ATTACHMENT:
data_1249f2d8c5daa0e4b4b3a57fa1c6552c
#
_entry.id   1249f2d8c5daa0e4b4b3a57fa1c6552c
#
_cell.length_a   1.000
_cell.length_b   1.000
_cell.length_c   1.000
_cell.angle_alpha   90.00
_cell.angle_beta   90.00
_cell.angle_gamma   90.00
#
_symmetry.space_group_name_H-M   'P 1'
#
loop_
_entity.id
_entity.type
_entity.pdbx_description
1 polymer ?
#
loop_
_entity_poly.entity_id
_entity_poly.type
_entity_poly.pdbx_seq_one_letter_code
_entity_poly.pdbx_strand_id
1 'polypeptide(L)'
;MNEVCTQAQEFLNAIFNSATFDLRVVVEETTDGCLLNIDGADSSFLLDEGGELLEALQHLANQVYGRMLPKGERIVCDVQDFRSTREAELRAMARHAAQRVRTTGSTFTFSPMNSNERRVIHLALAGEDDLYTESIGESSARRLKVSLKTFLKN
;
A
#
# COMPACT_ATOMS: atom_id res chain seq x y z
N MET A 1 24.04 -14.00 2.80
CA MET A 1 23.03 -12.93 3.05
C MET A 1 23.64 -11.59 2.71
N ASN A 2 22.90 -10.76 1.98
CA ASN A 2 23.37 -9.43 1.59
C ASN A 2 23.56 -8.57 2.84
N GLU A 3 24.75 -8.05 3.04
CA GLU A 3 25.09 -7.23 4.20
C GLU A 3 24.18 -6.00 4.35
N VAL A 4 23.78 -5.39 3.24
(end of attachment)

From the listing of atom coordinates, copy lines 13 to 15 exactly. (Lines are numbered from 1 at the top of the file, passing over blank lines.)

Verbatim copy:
#
loop_
_entity.id